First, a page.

Posted on May 21, 2015 by
Council’s arrangement with third party fails to protect from finding in negligence
Rockdale City Council has lost its appeal against the decision to award substantial damages to a cyclist who suffered severe injury when he rode his bicycle into a boom gate that had been erected by the Council across a public road in a Council controlled car park.
The case, Rockdale City Council v Simmons  NSWCA 102, is interesting as it demonstrates that councils may be held to be negligent if the arrangements they enter into with other parties for the management of public land fail to reasonably protect against the risk of foreseeable harm to an identifiable class of persons.
The carpark and the accident
The accident took place in a public carpark adjacent to the St George Sailing Club (Club) on the northern bank of the Georges River. Although the carpark is open to the public, it is predominantly used by patrons of the Club. Riverside Drive is a public road that runs parallel to the Georges River, and adjoins (and is effectively part of) the carpark. Fraters Avenue is a residential street that intersects Riverside Drive at the eastern end of the carpark.
The Council constructed a boom gate near the intersection of Riverside Drive and Fraters Avenue in response to complaints from nearby residents about antisocial behaviour by motorists in the carpark late at night and in the early hours of the morning.
The primary judge found that Council officers were aware that cyclists would frequently ride along Riverside Drive through the carpark to access Fraters Avenue. The Respondent was attempting to do this on the morning of the accident when he struck the closed boom gate.
The Respondent sued both the Council and the Club in negligence in the Supreme Court. The primary judge found that the Council had been negligent but the Club had not. A number of issues arose in the subsequent appeal to the Court of Appeal. A major issue was whether the primary judge had erred in finding a duty of care was owed by the Council to the Respondent and whether the Council had breached this duty. As part of this discussion, the Court of Appeal considered the arrangement the Council had come to with the Club for the operation of the boom gate.
The Council’s arrangement with the Club
The primary judge had found that Council had entered into an informal arrangement with the Club for the manning and operation of the boom gate without entering into a contract or passing a resolution or instrument of delegation imposing specific responsibilities in respect of the operation of the boom gate on the Club or on any other body or person.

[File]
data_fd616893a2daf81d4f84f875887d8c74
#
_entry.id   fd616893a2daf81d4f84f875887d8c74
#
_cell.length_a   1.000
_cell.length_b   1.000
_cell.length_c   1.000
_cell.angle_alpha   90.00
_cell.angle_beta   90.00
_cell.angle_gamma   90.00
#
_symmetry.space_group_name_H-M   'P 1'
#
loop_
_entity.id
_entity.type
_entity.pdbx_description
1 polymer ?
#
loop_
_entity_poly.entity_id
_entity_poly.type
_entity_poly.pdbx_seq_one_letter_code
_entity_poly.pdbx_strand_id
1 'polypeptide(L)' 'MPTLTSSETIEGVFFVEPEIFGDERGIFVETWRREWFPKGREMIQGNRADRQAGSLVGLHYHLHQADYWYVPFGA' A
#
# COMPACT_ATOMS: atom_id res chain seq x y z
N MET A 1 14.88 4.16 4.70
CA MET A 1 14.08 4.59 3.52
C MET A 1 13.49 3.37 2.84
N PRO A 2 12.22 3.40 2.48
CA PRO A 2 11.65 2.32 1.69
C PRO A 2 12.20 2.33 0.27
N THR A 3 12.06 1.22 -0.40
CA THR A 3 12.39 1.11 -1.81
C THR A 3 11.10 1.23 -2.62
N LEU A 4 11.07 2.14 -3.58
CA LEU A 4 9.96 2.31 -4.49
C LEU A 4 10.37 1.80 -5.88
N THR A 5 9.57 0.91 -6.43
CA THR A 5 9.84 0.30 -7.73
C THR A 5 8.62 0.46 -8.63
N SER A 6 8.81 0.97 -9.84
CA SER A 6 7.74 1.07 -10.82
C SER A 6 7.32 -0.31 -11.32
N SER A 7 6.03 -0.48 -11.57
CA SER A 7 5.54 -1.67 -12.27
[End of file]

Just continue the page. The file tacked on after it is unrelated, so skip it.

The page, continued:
Although the Council had initially considered setting designated hours for the opening and closing of the boom gate, it ultimately gave the Club discretion to set the hours as the Club conducted functions at its premises with variable closing hours.
The Club allocated the responsibility for opening and closing the gate to its employed cleaner. On the morning of the accident, the boom gate was closed when the Respondent collided with it at 6:15am.
There was no evidence to suggest that Council had given any consideration as to what should occur if the Club’s cleaner was unavailable to open the boom gate.
The finding on appeal
At paragraphs -, the primary judge found that there was a need for a system to ensure that the boom gate was placed in the open position in a timely matter, given the high frequency of use of Riverside Drive by early morning cyclists. The primary judge also found that the ‘arrangement’ between the Council and the Club for the opening of the boom gate was dependent upon the Club’s cleaner being available to open the boom gate, and was likely to fail whenever the Club’s cleaner did not attend on time (as had occurred on this occasion).
The Council challenged those findings on appeal, submitting that they were unavailable on the evidence and irrelevant in any event. The Court of Appeal upheld the findings as fully supported on the evidence and relevant to the issue of whether the Council had discharged its duty of care to persons coming into the carpark by engaging a competent contractor.
It was significant that Council had decided not to extend the system that operated in respect of a number of other carparks the Council was responsible for under which Council’s own staff were responsible for locking boom gates at night and unlocking them in the morning. In those other cases, the fact that Council was directly in charge of the operation meant that a system of control and accountability applied, which was relevantly absent here.
The Court of Appeal upheld the primary judge’s finding that the Council’s arrangement for the opening and closing of the boom gate was inappropriate in the circumstances. The Court found the Council’s failure to take precautions in relation to daily opening of the gate was a necessary condition of the harm that the Respondent suffered. It was therefore appropriate for the scope of the Council’s liability to extend to the harm caused by the Council’s negligence.
Lessons for councils
The Court’s decision in this case illustrates that councils cannot afford to be lax when making arrangements with third parties which have the potential to impact on a council’s duty of care to persons coming onto public land under the council’s responsibility.
The courts are prepared to accept that a council may sufficiently discharge its duty to exercise reasonable care to persons coming onto council controlled land by engaging a competent contractor (see Leichhardt Municipal Council v Montgomery (2007) 230 CLR 22), however the adequacy of such arrangements will be carefully scrutinised in negligence proceedings.
The Court’s decision can be read on the NSW Caselaw website here.